Troutdale revisits business recycling program
In an effort to comply with Metro requirements established in 2008 and avoid having further Metro funds withheld from the city, Troutdale is finally taking steps to start a city-wide business recycling program.
At the Tuesday, June 25, City Council meeting, Troutdale Environmental Specialist Ryan Largura presented a first reading of an ordinance that would reverse the city's course by implementing such a program.
"I'm here to revisit a topic that had come up years ago," he said.
Troutdale is the only municipality in the regional government's jurisdiction that did not adopt a Metro program, established in September 2008, requiring businesses to separate recycling from garbage. Each of the 24 municipalities is responsible for enforcing its own restrictions, which Metro required to be in place by February 2009.
In 2011, two years after the requirement went into effect, the Troutdale council voted against a program mandating that businesses separate paper, plastic and glass from garbage, going against the Metro requirement.
Because Troutdale hasn't complied with the ordinance, Metro has withheld money from the city since 2010, said a memo written by Largura. Metro increased its enforcement action in 2016, and over the five-year period, withheld approximately $6,000 to $9,000 from the city each year, for a total of more than $83,000.
Metro has sent letters to the city warning it may take further action, including withholding more funding, not awarding discretionary money, and requesting broader enforcement through state government.
Troutdale City Councilor David Ripma said the council initially voted the ordinance down because of strong vocal opposition from citizens and business owners.
"We questioned if the money Metro was offering was going to cover the city's staff time expense," Ripma said. "I had forgotten, quite frankly, that we're in noncompliance."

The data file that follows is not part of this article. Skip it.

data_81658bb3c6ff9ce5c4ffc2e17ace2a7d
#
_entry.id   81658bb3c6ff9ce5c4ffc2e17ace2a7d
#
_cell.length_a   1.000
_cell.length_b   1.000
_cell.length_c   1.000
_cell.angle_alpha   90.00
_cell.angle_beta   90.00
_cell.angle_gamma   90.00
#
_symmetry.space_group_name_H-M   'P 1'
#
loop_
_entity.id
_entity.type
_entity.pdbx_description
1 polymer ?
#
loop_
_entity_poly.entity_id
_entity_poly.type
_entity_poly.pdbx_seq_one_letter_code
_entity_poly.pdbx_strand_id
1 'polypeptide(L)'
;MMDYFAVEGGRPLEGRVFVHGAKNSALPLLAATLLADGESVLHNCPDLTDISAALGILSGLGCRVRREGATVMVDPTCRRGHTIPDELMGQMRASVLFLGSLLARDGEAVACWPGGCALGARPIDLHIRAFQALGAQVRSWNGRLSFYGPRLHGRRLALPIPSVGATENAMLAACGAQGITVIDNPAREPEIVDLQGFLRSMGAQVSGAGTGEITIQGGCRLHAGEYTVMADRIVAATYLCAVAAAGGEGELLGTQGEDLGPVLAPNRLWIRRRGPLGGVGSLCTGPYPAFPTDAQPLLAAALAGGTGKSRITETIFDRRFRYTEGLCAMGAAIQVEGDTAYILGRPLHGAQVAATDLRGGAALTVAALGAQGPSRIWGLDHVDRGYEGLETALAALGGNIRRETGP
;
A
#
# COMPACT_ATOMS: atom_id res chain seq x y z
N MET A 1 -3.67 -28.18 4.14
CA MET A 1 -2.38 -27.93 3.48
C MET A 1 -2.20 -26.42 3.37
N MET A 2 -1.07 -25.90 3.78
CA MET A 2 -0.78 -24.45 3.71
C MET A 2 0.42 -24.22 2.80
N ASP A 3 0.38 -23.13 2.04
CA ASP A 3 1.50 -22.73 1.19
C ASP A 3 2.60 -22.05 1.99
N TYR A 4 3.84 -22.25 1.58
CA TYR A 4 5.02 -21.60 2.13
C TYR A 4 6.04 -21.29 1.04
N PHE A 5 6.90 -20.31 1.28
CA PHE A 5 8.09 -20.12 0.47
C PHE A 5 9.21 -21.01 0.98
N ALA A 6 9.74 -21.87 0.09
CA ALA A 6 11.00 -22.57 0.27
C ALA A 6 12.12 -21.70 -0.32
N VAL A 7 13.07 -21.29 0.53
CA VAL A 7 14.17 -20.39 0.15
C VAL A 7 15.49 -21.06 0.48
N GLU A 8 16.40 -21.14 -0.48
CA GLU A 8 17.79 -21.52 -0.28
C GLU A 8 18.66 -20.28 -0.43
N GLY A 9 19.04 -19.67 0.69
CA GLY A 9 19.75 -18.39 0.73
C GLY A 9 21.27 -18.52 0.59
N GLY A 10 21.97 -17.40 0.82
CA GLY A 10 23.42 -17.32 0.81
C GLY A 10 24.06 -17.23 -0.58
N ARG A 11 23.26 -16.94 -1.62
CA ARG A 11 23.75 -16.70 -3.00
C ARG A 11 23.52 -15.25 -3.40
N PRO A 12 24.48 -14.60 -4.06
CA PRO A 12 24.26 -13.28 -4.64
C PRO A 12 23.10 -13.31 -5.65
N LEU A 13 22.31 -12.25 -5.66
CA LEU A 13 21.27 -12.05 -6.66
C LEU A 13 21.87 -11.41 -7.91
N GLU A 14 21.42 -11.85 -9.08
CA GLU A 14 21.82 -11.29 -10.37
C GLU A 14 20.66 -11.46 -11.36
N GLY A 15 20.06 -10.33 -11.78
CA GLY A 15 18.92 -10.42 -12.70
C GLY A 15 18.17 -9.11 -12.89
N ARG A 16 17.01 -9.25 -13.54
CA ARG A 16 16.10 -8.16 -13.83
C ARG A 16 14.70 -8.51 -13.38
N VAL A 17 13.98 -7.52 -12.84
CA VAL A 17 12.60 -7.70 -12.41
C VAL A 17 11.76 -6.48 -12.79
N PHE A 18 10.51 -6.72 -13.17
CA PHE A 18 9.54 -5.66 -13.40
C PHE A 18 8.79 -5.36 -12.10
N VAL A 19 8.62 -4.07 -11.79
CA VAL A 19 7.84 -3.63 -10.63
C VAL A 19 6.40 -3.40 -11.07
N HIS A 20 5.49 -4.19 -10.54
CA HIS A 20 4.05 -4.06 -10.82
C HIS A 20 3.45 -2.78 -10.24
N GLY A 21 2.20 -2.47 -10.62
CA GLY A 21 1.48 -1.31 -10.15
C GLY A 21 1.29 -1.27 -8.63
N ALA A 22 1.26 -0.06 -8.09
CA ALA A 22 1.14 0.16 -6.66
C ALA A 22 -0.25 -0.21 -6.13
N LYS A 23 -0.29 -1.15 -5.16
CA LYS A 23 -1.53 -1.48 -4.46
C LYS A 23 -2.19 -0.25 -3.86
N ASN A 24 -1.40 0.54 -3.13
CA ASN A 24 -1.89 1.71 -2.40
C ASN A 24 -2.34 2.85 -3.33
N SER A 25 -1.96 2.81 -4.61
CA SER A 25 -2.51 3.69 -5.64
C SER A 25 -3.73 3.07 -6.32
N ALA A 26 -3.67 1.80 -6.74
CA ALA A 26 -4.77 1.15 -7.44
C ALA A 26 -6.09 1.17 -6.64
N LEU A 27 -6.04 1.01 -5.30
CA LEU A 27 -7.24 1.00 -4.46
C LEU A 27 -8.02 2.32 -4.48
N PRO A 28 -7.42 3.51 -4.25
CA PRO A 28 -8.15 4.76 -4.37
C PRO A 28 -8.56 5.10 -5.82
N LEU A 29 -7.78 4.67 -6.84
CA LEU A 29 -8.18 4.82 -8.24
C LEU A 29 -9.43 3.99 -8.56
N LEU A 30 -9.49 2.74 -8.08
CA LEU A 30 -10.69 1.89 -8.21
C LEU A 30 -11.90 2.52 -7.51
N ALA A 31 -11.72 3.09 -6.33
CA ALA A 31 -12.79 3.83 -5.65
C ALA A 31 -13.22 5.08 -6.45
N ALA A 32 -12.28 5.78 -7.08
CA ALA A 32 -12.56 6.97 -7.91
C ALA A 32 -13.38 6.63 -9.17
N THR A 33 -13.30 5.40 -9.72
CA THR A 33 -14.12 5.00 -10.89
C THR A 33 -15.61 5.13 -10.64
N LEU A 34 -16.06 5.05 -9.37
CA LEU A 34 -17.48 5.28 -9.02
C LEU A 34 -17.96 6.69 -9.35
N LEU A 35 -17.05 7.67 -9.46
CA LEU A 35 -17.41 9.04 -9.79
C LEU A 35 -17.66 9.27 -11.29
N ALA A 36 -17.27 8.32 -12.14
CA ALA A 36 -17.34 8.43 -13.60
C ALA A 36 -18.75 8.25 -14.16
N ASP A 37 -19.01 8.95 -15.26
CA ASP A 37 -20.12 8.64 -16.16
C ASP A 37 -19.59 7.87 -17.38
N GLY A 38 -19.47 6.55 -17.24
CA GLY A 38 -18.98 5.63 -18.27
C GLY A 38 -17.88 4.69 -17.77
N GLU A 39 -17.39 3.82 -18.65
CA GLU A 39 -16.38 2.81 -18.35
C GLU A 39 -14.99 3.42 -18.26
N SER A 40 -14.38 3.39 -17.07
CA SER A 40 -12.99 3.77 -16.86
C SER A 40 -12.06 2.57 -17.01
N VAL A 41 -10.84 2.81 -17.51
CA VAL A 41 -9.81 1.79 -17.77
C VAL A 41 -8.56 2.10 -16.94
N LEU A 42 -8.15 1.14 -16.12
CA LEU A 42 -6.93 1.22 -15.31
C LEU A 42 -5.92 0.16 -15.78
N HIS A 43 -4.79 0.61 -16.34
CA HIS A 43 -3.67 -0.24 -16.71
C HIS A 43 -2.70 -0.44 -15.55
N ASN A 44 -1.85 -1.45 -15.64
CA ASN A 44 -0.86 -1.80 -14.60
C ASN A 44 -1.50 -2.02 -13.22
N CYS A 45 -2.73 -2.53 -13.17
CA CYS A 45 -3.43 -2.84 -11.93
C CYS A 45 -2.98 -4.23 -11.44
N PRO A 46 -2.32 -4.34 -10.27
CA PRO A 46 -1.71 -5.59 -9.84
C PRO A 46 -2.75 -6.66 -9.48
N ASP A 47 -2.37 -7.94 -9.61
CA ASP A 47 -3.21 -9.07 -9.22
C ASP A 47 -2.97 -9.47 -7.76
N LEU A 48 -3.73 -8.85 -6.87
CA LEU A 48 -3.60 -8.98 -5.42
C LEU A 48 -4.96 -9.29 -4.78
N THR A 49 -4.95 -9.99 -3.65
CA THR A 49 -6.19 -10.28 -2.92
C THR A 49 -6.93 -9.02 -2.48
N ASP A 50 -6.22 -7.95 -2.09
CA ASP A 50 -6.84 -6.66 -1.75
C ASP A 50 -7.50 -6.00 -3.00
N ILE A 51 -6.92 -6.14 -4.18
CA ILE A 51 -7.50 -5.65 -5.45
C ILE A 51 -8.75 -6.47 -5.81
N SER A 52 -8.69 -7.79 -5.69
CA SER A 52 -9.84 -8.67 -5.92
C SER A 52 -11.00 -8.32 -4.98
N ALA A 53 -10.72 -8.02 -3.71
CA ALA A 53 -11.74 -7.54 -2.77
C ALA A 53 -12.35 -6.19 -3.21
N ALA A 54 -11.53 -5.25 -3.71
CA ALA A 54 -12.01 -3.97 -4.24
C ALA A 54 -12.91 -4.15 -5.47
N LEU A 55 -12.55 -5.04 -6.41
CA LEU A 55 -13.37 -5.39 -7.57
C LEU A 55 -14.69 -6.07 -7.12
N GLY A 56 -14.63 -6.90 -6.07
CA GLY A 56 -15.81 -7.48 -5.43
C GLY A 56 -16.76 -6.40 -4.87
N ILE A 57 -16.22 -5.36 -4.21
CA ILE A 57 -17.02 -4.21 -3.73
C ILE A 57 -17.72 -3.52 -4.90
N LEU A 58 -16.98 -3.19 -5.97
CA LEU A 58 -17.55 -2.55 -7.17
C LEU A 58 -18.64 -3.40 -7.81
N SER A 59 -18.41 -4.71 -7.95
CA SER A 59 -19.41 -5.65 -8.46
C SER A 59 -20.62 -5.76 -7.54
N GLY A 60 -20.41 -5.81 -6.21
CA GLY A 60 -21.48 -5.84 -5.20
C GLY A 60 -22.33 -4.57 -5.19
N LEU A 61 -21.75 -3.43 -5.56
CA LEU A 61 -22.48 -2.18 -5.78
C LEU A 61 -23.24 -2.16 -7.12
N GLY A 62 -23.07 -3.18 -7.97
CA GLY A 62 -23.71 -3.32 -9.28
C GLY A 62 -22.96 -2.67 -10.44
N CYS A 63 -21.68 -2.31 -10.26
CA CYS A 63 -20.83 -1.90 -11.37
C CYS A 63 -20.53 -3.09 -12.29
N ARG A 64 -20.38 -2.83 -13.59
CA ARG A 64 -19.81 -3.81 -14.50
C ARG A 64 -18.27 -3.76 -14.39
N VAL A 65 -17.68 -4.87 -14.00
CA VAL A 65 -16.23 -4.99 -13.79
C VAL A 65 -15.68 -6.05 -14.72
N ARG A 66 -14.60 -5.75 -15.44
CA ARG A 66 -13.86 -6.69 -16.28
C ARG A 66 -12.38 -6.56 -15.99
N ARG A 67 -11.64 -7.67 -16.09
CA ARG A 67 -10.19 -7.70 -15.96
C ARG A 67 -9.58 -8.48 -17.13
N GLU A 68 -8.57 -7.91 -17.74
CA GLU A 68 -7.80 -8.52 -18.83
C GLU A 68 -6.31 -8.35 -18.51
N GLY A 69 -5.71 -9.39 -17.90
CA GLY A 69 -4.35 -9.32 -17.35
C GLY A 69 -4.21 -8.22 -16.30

Largura said the restoration of Metro's withheld funding will cover any expenses needed to initiate the program, including buying recycling bins for organizations that need them.
In 2011, Ripma noted that councilors were primarily concerned about how Metro was implementing the initiative.
"Those of us who voted no before wasn't because we were against recycling — recycling was occurring anyway — (but it was) set up in what looked like a very bureaucratic way, or the businesses perceived it that way," he said. "That's sort of my apology for why we're in this situation."
City Manager Ray Young said a recycling program is less of a burden to business owners now than it was a decade ago because recycling has become more commonplace.
Councilor Glenn White asked if any of the 23 cities that adopted a business recycling program have fined organizations within their jurisdiction for not complying with the ordinances.
Largura noted he hasn't heard of that happening.
"For example, the city of Gresham does a lot of education and outreach," Largura said. "They try to touch as many businesses as they can in order to prevent any issue reaching that enforcement option. I have not been told of any enforcement action on their part."
While no vote was taken at the June 25 meeting, councilors expressed no opposition to the idea. The council is expected to vote on adopting a recycling ordinance during its Tuesday, July 9, meeting.
Most Troutdale business owners won't even have to change their business practices after the council adopts a recycling program, Largura noted.
"The bottom line is the ordinance would require businesses to do what they have been likely doing for years voluntarily, and what most citizens do already," Largura said. "It simply requires businesses to separate their trash from their recyclable disposables."
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